Please activate the Breadcrumb-NavXT plug-in to use the section.
Modern camo is no longer a simple pattern of three colors; it’s a hi-tech, multilayered process, a combination of detailed lines and vague, shadowy color blends. Many hunting (commercial) camo patterns look like a photo of a forest scene: realistic trees and leaves, blurred backgrounds to add depth, and of course the company logo every square foot or so. Camo is big business. Hunters, especially new hunters, are convinced the newest, most highly developed camo will make it possible for them to bag a bigger buck. I don’t know about that, but what I do know is a confident hunter is a more effective hunter. If a specific pattern helps in that regard, go for it. I have my favorites, too.
My goal was a medium dark, grass/tiger stripe camo, more suited for ground-level predator hunts than deer stands. I wanted something that would disappear on the edges of field or forest, something that would work year-round. It snows here, but not enough to consider a snow-based pattern.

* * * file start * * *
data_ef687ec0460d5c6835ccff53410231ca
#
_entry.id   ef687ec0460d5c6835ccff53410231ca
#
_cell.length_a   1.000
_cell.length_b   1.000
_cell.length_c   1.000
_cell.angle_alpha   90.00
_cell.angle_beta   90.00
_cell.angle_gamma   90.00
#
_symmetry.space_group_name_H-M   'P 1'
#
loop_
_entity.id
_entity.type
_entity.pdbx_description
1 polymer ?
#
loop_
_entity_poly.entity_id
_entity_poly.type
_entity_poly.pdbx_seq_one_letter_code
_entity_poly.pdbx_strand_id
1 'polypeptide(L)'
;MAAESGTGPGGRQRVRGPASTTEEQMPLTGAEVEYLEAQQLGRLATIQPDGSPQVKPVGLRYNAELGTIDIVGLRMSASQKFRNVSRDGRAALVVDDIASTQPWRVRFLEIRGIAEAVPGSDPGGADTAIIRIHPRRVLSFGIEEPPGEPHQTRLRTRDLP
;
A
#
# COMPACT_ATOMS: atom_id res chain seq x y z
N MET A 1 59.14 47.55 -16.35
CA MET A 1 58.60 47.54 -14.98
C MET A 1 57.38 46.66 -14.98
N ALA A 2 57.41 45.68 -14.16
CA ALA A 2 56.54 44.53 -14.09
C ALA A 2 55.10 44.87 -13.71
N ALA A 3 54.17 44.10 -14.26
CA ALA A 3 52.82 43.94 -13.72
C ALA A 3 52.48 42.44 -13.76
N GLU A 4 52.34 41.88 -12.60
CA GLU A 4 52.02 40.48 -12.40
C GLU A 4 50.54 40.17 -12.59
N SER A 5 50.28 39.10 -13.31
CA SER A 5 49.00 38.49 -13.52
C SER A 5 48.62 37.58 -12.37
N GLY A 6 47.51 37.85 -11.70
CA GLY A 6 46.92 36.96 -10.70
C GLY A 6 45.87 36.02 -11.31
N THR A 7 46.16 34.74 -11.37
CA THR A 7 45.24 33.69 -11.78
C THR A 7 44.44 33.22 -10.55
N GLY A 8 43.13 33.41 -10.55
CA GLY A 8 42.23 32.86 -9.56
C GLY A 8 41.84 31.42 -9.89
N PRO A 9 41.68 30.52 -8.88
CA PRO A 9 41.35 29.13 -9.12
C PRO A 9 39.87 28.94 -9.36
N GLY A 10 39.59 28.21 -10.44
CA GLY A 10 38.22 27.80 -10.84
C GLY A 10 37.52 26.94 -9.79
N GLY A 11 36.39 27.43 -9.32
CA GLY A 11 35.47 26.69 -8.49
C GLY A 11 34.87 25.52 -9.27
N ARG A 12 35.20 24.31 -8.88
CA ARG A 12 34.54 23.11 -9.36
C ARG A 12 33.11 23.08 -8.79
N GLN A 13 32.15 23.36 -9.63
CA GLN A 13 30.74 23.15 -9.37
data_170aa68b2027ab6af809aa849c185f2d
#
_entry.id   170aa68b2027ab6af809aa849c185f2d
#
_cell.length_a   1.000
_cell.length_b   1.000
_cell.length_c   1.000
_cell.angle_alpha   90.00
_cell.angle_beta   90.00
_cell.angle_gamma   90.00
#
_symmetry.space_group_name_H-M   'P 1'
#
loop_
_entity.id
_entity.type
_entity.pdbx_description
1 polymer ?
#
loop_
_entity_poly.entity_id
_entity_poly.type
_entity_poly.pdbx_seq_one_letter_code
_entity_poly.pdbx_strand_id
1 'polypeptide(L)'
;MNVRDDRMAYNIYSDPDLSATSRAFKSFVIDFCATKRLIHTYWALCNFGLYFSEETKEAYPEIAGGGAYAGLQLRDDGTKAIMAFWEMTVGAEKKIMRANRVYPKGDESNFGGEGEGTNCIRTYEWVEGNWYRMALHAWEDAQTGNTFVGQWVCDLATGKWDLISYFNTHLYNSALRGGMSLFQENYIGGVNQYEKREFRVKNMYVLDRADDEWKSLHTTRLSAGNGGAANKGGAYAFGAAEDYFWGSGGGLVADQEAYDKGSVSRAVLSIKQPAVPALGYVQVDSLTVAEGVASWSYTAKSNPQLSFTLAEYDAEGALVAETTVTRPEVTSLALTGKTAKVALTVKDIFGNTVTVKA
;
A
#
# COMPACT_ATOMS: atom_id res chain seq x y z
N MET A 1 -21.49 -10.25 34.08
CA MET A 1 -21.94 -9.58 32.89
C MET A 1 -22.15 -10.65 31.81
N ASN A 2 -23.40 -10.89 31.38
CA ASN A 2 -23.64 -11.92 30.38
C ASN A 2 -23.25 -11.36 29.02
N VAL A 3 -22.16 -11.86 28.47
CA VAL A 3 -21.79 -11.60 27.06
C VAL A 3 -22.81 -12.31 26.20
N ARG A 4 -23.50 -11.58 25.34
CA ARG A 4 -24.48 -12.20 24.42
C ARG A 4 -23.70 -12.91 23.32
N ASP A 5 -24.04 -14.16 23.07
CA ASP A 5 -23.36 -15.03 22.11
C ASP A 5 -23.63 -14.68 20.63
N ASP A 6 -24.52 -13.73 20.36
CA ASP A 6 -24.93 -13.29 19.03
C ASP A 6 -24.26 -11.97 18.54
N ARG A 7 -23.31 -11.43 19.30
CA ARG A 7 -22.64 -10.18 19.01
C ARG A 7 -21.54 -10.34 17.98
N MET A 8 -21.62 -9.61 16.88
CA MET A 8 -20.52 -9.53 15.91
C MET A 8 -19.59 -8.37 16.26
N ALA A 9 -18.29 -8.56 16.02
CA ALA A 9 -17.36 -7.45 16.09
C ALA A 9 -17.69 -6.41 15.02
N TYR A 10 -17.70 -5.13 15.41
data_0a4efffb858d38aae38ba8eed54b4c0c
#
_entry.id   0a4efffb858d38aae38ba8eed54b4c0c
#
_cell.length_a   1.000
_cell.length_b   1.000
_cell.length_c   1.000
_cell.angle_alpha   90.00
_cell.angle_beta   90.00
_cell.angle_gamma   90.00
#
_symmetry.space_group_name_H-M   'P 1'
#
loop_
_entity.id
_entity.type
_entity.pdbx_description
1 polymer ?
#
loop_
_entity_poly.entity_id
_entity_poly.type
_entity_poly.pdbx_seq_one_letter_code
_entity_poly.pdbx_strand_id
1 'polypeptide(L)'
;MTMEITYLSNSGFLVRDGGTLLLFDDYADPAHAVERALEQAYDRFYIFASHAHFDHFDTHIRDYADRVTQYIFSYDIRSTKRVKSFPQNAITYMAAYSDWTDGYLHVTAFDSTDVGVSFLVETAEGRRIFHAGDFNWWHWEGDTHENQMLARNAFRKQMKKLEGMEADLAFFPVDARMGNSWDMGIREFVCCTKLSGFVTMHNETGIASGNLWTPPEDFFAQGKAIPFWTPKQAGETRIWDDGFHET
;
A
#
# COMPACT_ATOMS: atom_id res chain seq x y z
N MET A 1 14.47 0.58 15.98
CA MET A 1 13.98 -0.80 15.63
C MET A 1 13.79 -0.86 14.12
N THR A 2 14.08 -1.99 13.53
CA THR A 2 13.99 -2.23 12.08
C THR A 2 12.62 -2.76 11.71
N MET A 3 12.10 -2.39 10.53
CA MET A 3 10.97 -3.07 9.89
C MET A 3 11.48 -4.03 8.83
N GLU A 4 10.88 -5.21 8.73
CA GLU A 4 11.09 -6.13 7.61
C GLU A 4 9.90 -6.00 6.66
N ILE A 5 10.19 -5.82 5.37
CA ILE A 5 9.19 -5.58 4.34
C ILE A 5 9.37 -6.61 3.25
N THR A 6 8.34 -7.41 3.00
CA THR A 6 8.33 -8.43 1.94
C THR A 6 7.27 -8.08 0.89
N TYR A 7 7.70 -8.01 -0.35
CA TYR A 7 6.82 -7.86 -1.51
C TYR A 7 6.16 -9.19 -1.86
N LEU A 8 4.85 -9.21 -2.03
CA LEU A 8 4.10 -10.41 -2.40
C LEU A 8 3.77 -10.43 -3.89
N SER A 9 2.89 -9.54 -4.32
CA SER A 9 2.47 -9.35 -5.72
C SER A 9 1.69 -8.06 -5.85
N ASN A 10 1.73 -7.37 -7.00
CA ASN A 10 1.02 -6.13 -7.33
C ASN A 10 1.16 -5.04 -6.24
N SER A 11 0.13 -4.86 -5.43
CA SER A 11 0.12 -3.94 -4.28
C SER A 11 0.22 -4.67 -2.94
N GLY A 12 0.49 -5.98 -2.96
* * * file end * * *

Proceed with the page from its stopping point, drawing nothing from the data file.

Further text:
My main reasons for painting the rifle? I like how it looks, and now it’s unique.
Let’s get started… You will need:
- Krylon or similar flat spray paint in Tan, Olive, and Brown.
- Various leaves and grasses.
- Masking tape.
- Knife for cutting tape. I used a kitchen knife and cutting board.
- Tissue paper.
- Card stock for stencil. (optional)
First step: Safety check your rifle.
Second step: Safety check your rifle.
Remove bolt… or not. You may opt to leave the bolt in and mask the handle, or even paint the handle. It’s up to you.
Tape off important areas: scope dials, lenses, gas ports, trigger, safety, and the chamber. I stuffed the chamber with a plastic bag and taped carefully to avoid painting any surface that moves or supports movement. Use the earplug to plug the bore.
Now the painting begins:
1. Spray the entire gun with your base color. I used tan, you could also opt for olive green. I let the gun sit overnight after the initial base (tan) coat; this may or may not have been necessary.